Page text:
Artist Rose Camastro-Pritchett brings Comfort Women Project to Menlo College

by Linda Hubbard Gulker on October 24, 2018

Post image for Artist Rose Camastro-Pritchett brings Comfort Women Project to Menlo College

In 2013, when artist Rose Camastro Pritchett was invited to participate in 85 Years 85 Artists at Menlo College and was given the year 1940 to respond to with artwork, little did she know that it would start her on a new artistic pursuit. Already familiar with China through an association with Jiujiang University, she discovered that in 1940 the Japanese military at set up “comfort stations” (brothels) all over China after the Nanking Massacre.

“In what is also known as the ‘Rape of Nanking,’ the Japanese military had terrorized and raped Chinese women,” she said  this week, in an office on the Menlo College campus adjacent to where her Comfort Women Project art is displayed. “The Japanese military wanted the troops to have sex but didn’t want to terrorize the villagers.

“So they kidnapped Chinese women — really more like teenage girls — and set up ‘comfort stations.’ Some stations were just tiny little rooms, but others were in what had been restaurants and temples. And some were purpose built.”

By war’s end, there were over 2,000 comfort stations, and over 200,000 comfort women from Japan, China, Taiwan, the Philippines, Korea, and Indochina, including Dutch colonialists, had been forced to become comfort women.

Menlo College is displaying Rose’s comfort women art project in its Administration Building from now through November 15. There will be a reception on Thursday, Oct. 25, from 5:00 to 7:00 pm, that is open to the public. Rose will be in attendance and will remain an artist-in-residence at the school during the exhibit.

Rose uses pulp painting, hand stitching, and silk thread to make her art on paper handmade by the artist. “I used stitching because that’s considered women’s work,” she said. “What I really worked hard on was the imaging. I wanted to illustrate the horror of the comfort women story in a way that the audience could engage with rather than be shocked.”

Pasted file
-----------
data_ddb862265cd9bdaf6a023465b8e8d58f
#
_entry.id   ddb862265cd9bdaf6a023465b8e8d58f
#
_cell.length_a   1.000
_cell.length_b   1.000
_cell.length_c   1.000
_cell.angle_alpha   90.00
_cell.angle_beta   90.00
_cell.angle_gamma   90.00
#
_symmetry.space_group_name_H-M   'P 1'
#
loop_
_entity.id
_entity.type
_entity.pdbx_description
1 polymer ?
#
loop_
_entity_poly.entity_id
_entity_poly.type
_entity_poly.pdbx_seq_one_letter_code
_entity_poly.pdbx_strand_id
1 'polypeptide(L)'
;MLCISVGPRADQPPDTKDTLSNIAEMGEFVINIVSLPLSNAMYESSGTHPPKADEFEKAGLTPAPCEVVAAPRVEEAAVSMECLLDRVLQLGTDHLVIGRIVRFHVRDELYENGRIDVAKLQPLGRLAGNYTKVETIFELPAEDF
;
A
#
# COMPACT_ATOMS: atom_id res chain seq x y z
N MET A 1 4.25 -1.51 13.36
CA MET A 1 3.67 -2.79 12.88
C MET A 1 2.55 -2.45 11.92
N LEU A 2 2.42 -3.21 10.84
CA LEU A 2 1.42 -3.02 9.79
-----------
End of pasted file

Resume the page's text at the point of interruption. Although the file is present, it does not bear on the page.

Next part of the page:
Rose acknowledges that there’s direct line between comfort women and what is going on today with the #MeToo movement. “History teaches awareness. People can draw the line to what is happening now and act.”

She adds in her artist statement: “The intent of the comfort women project is to provide a platform for dialogue about sexual violence. The common thread of shame and silence about sexual abuse, whether it is as highly organized and brutal as in the case of the comfort women in China; perpetrated by men of power in Hollywood, the American news media, and the White House; or secretly done by a father to his daughter in Evanston, Illinois. It needs to be talked about, exposed, and not forgotten.”

Events related to the Comfort Women Project include: OAKtoberFest on Saturday, Oct. 27 where Rose will be available to discuss her project; a panel discussion on Nov. 13 from 6:00 to 8:00 pm in 316 Florence Moore Hall; an art installation in Bowman Library in conjunction with the Menlo College Art Club addressing the emotional impact of sexual abuse. More details are available online.

Photo of artist by Linda Hubbard (c) 2018

Illustration: Comfort Women Quilt Patch Map (2016) 10 ½” x 10 ½” Handmade paper, pulp painting, hand stitching, silk thread, photocopy of original 1937 map of China; Red french knots indicate the comfort stations.

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